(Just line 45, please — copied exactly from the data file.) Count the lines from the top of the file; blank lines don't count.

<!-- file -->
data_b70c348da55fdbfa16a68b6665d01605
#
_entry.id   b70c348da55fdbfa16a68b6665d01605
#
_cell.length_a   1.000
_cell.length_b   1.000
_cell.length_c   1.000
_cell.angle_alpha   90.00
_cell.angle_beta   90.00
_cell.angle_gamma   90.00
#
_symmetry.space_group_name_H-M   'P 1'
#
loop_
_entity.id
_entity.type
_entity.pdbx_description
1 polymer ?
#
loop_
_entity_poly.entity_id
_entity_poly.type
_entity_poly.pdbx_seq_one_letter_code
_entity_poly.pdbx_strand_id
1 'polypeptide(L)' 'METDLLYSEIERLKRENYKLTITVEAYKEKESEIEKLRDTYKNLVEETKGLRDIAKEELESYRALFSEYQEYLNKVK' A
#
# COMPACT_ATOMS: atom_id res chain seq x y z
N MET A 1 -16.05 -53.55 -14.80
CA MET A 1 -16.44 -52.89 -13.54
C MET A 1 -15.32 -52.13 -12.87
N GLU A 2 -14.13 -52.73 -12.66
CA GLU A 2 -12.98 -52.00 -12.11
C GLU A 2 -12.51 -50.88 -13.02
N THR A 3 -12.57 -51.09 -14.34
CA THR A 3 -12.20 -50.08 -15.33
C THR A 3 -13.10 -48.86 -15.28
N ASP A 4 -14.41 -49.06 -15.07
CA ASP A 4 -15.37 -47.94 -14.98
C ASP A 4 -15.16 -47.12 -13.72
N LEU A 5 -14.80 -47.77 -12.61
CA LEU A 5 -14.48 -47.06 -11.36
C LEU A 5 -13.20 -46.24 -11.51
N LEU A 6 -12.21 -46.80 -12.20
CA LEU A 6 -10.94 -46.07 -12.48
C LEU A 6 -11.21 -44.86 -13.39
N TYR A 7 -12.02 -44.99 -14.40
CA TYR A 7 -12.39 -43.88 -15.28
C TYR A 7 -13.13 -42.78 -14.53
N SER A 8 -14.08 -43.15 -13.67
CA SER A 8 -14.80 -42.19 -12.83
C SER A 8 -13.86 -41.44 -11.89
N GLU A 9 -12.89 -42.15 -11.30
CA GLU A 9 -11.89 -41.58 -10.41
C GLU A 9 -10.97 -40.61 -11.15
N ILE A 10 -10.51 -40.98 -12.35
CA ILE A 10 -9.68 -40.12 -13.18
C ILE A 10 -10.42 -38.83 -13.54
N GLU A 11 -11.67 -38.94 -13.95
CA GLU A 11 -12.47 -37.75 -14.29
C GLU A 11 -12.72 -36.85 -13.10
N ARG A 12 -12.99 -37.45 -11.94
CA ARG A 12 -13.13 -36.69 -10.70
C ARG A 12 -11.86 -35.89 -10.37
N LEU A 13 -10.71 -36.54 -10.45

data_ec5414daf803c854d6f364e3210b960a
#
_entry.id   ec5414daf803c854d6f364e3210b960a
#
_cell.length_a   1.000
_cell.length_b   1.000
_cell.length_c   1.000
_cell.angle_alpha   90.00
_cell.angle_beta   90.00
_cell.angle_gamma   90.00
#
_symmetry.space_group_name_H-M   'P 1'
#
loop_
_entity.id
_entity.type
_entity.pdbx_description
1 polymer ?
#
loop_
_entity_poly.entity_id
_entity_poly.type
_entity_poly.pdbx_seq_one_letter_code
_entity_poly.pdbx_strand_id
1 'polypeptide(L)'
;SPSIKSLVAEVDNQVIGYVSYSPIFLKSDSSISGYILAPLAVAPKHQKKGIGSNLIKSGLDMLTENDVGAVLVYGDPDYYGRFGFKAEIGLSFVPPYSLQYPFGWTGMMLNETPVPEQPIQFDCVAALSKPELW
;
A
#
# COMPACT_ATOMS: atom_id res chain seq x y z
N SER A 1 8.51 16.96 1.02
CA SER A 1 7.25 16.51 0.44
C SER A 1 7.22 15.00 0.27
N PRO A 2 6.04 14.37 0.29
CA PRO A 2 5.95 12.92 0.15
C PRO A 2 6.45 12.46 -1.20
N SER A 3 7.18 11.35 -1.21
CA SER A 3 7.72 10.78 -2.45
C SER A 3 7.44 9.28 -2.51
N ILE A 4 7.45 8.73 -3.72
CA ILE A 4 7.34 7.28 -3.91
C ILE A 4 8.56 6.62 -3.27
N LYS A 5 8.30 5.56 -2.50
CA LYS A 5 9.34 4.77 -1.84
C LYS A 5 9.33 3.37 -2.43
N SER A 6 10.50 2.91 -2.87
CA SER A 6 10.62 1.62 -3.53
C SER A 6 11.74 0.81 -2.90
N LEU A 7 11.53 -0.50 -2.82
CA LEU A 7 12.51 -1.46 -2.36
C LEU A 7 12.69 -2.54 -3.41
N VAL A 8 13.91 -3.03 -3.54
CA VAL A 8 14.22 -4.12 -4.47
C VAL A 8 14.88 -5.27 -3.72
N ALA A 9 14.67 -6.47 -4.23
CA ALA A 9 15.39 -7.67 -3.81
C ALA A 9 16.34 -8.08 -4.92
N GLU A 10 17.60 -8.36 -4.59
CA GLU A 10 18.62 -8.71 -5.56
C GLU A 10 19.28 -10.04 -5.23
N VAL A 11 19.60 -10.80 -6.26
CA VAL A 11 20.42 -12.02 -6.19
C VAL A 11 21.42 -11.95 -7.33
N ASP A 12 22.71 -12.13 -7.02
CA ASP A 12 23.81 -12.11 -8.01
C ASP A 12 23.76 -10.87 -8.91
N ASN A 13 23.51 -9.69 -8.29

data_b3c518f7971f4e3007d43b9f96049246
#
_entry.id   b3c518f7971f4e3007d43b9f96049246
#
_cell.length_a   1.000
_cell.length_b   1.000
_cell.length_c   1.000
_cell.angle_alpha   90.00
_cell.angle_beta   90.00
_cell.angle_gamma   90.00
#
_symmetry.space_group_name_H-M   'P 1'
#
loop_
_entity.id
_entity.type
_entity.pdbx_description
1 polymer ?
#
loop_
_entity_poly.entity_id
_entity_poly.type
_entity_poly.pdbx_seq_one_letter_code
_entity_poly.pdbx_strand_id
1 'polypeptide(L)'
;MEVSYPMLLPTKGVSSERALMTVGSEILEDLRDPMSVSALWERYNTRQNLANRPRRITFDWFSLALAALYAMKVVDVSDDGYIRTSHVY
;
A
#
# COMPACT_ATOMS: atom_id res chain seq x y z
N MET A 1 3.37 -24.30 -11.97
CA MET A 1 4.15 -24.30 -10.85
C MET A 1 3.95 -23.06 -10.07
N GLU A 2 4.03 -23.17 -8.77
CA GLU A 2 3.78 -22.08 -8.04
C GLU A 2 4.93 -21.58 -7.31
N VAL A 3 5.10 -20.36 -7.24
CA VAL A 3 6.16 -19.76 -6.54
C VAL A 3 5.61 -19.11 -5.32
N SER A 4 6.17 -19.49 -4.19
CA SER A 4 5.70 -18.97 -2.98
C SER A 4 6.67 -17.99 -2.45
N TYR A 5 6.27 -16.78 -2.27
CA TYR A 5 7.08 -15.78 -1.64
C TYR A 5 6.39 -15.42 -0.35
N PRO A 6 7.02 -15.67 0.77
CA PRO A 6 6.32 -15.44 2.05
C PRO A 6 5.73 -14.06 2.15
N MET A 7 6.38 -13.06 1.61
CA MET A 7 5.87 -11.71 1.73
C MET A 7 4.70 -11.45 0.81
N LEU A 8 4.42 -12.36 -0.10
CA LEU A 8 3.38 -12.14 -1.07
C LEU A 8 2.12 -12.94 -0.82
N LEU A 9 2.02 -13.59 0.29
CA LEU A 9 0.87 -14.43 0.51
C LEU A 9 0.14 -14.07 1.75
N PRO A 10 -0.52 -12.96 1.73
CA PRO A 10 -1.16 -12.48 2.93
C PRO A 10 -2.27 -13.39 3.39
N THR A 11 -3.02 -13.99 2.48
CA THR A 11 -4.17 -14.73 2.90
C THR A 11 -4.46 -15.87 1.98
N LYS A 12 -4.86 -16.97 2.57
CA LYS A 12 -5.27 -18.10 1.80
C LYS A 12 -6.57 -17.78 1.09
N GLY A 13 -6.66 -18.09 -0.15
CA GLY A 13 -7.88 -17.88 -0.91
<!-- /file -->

C LEU A 6 -11.21 -44.86 -13.39